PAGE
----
Tour de France – Thibaut Pinot, Mathieu Van der Poel or Andreas Kron: the riders to follow this week

Tour de France – Thibaut Pinot, Mathieu Van der Poel or Andreas Kron: the riders to follow this week

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Mathieu Van der Poel (Alpecin-Fenix)

It is one of the great discreet of this Grand Départ. If he did the clock thoroughly, it was not enough to offer him the yellow jersey. The Dutchman is however not far from it (5th at 20” from Van Aert) and this could well become an objective, as the profile of the stages corresponds to him every day, with the exception of the Super Planche des Belles Filles and, no doubt, of Châtel.

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You shouldn’t see him on the attack every day, but with him the norm is a vague notion that is often rewritten. On the cobblestones of the North, Wednesday, Van der Poel will even be the big favorite if Van Aert is reminded of his collective duties. His main rival could well then be the new French champion Florian Sénéchal, who wants to shine on these cobblestones that he loves.

Mathieu Van der Poel (Alpecin-Deceuninck) during the inaugural time trial of the Tour de France 2022

Credit: Getty Images

Thibaut Pinot (FDJ Group)

On Friday, he will be the most motivated man in the peloton. The cobblestone stage has not yet passed but the Franc-Comtois is exactly where he wanted to be before the start: on French territory without having fallen. Officially, Pinot is there to support Gaudu but seeing him lose a lot of time on the 5th stage to take full advantage of it on Friday to play for victory, at home, at the Super Planche des Belles Fillies, is something irresistible and obvious. . Almost too much. All of France dreams of it. Him too. Rest not to fall by then.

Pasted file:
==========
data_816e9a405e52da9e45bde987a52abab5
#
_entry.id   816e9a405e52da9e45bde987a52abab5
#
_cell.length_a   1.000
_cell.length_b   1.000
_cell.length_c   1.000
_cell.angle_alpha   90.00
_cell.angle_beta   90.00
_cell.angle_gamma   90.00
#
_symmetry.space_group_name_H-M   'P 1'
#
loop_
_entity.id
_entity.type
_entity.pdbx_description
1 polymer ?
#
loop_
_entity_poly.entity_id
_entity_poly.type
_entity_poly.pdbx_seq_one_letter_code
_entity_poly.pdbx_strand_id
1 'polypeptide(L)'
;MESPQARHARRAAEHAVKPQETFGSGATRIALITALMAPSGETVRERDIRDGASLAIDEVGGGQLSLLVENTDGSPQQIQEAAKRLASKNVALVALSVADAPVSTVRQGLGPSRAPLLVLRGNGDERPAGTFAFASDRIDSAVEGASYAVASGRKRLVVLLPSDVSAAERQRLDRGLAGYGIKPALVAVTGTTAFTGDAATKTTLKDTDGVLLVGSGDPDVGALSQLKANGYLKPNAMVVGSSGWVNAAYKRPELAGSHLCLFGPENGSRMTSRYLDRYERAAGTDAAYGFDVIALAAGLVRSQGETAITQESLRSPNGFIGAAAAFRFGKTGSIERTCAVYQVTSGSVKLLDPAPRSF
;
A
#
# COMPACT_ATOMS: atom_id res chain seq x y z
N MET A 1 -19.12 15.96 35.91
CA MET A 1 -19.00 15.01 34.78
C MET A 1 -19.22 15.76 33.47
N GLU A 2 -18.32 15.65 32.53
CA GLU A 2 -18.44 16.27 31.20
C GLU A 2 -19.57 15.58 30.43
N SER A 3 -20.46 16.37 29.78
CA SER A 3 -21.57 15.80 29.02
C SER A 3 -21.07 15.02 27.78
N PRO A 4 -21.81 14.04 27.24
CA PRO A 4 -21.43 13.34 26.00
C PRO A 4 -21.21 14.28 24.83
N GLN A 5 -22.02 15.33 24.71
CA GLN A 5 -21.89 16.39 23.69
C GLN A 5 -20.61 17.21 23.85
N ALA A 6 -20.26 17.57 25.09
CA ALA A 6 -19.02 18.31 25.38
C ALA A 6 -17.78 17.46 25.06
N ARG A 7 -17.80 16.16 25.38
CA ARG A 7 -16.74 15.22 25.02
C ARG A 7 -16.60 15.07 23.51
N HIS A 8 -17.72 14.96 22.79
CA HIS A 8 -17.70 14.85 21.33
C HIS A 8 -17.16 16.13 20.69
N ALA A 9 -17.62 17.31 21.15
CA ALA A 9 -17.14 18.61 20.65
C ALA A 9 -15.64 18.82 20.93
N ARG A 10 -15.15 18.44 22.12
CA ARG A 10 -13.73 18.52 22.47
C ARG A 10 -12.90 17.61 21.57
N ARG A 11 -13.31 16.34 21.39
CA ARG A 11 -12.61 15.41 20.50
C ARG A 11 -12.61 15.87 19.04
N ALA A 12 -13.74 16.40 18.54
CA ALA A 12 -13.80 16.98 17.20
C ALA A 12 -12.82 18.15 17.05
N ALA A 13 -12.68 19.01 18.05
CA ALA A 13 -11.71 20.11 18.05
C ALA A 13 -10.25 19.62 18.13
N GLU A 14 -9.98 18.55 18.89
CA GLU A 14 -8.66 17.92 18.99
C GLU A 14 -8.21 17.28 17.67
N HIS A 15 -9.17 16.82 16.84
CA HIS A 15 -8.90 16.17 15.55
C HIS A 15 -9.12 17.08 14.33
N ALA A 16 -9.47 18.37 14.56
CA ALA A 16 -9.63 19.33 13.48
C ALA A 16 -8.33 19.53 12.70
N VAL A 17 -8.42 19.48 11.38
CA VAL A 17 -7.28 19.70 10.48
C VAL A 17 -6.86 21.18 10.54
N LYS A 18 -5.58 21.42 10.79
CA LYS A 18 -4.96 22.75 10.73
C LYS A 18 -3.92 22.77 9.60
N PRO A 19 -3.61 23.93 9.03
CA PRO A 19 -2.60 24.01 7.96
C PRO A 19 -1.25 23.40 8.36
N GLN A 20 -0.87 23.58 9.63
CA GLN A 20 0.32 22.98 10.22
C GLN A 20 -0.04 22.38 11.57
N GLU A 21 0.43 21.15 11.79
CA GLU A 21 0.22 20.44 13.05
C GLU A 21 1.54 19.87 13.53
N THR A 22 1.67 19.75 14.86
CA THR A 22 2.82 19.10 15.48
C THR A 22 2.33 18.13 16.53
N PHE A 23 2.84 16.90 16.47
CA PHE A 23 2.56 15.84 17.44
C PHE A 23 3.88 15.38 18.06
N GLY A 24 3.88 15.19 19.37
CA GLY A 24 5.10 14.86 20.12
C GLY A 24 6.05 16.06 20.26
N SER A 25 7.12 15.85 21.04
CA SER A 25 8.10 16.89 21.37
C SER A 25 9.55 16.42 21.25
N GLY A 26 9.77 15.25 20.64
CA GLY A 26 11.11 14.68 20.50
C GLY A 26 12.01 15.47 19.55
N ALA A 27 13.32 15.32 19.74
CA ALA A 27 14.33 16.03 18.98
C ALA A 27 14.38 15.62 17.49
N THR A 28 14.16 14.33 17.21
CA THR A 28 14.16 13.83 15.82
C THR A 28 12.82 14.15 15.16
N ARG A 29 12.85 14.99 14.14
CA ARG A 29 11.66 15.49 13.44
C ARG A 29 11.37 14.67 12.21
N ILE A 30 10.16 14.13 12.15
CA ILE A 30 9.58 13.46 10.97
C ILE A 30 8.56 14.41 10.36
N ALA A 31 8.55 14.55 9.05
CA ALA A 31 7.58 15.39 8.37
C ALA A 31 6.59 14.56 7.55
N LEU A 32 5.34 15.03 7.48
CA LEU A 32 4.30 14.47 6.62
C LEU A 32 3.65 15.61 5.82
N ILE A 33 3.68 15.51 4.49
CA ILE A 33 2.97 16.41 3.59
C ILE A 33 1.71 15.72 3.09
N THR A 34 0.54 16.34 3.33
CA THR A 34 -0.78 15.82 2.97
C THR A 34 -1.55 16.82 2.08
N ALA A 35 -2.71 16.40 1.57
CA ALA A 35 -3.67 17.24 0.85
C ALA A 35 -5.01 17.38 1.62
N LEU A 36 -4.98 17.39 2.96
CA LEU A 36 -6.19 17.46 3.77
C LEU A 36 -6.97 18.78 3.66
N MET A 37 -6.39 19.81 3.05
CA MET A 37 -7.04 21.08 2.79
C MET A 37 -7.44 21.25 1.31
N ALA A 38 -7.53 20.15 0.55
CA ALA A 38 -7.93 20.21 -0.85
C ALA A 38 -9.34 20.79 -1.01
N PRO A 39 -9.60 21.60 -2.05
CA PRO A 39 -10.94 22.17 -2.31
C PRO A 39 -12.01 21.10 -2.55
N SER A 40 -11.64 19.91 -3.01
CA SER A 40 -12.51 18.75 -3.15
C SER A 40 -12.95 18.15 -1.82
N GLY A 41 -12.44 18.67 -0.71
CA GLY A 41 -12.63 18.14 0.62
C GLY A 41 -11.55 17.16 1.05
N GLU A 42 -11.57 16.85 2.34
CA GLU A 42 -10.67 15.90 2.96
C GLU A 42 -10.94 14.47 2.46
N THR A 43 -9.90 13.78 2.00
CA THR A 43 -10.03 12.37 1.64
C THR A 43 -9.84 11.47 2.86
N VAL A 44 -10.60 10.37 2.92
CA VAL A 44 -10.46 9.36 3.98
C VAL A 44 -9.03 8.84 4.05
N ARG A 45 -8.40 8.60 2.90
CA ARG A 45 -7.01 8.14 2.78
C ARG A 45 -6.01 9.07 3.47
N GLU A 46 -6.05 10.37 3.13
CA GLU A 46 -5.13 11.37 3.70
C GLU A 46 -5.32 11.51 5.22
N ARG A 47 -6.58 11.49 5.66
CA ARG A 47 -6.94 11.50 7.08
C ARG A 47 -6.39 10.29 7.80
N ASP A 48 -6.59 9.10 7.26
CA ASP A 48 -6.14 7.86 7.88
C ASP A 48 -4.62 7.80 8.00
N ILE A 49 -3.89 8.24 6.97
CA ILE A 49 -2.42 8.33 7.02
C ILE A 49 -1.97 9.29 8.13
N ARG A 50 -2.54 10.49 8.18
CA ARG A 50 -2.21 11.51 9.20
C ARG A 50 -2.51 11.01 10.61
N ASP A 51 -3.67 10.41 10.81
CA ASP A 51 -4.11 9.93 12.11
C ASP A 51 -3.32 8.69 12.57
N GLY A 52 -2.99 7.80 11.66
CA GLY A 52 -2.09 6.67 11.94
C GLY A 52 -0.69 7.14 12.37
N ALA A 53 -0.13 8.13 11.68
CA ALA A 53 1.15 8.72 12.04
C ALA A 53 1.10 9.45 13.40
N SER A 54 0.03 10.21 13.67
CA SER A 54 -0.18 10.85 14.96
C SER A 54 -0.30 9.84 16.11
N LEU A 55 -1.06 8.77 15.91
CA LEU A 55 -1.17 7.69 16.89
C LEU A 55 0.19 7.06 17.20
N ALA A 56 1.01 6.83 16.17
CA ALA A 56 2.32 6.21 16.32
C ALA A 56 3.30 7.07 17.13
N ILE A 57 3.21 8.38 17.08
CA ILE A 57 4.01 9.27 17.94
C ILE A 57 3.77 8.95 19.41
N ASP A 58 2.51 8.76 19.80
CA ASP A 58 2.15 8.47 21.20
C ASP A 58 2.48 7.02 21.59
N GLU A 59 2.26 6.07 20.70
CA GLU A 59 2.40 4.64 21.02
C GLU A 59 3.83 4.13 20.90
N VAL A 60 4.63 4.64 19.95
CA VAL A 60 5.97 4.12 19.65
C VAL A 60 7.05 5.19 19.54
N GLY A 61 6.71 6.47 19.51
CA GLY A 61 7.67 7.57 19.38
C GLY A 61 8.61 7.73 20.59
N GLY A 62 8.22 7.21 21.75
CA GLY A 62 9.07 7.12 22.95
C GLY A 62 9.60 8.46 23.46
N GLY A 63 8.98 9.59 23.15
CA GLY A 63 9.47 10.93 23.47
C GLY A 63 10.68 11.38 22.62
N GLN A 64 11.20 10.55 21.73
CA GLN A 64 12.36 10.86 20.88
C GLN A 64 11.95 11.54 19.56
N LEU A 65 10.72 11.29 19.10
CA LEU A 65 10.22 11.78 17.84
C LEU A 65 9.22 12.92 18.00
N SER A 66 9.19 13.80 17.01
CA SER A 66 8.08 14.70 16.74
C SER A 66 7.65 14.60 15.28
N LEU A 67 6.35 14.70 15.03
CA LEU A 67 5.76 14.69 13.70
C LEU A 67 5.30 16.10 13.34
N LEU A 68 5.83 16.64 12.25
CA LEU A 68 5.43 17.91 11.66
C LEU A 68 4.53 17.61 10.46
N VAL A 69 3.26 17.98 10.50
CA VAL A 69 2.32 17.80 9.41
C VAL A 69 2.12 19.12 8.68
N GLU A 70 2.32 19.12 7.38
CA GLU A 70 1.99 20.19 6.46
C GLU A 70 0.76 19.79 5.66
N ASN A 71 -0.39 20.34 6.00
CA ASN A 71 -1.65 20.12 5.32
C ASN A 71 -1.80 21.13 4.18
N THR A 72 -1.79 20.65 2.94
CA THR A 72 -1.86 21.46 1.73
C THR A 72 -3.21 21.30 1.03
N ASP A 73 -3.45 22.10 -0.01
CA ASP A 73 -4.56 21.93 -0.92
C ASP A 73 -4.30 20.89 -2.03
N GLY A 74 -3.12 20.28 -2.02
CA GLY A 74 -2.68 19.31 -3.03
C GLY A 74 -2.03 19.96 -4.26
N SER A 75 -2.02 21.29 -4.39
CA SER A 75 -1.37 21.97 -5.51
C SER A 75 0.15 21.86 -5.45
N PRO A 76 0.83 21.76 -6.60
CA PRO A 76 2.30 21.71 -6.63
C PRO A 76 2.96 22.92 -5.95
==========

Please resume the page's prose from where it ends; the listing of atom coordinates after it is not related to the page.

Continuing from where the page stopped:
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Marc Hirschi (United Arab Emirates team)

Certainly, his training aims for the final coronation in Paris with Pogacar. But, given the course of the Swiss weekend, uninspiring for the leaders, UAE Team Emirates could let the Swiss try to win at home, which is not so common for a Swiss on the Tour. Whether in Lausanne, as a puncher, or in Châtel, a mid-mountain stage that he loves, Hirschi can win on both days. The legs, they are in any case there (12th in the Tour de Suisse before leaving the race because of the Covid) and his delay in the general classification very consequent (more than 5 minutes). More than enough to have freedom from other formations. From his? It is less certain.

Marc Hirschi (United Arab Emirates team)

Credit: Getty Images

Andreas Kron (Lotto Soudal)

Like Marc Hirschi, the Dane will have liked to shine at home but he worked for his sprinter Caleb Ewan, without success. The opportunities for sprinters will be much fewer this week and the chances for breakaways much stronger. A scenario that would suit the Dane perfectly, who dreams, as he told VéloFuté in their July magazine, of “win Liège-Bastogne-Liège and a stage of the Tour de France“. An ambition that confirms the puncher profile of the Lotto-Soudal rider, who could surprise at Longwy but who should especially be found at the front towards Lausanne and Châtel. Or even from Calais.